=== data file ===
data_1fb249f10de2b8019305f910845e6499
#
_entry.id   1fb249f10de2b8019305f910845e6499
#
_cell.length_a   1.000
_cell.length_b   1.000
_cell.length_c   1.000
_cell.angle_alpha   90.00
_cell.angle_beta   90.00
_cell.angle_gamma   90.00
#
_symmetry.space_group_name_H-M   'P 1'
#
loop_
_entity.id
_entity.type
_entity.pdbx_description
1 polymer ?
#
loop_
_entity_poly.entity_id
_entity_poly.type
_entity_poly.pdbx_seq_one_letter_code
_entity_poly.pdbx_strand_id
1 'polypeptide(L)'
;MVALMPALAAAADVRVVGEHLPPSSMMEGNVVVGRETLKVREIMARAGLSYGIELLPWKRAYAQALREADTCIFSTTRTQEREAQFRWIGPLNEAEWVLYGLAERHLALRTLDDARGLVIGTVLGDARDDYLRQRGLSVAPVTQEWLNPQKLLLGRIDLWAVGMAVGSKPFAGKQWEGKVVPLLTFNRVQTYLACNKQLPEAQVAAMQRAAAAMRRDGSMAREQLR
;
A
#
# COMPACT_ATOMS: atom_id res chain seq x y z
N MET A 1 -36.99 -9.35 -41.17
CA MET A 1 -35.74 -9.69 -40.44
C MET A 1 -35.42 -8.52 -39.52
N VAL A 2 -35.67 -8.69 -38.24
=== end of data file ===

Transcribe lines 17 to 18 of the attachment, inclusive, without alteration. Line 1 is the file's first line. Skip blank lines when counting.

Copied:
_entity.pdbx_description
1 polymer ?